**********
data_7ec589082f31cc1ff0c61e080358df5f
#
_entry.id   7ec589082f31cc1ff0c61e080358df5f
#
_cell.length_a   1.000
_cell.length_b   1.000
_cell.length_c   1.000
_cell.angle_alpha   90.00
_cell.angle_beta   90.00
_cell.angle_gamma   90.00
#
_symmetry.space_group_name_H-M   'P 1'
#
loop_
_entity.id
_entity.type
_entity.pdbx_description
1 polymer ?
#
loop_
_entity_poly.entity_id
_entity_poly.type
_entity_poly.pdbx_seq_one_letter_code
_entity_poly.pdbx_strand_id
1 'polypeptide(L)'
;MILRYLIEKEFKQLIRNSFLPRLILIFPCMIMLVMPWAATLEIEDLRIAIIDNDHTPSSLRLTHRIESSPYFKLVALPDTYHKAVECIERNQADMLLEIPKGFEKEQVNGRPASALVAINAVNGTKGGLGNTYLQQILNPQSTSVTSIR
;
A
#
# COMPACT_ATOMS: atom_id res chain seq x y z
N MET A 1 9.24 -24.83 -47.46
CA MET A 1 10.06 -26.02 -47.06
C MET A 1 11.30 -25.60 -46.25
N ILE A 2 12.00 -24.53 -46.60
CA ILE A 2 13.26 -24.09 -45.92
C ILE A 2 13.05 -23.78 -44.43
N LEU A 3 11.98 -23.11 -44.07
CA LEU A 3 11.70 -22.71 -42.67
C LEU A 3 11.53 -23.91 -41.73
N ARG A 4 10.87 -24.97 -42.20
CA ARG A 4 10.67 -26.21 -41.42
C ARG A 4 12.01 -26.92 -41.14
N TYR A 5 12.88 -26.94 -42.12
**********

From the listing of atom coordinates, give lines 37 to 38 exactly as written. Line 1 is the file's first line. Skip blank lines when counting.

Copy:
N LEU A 3 11.98 -23.11 -44.07
CA LEU A 3 11.70 -22.71 -42.67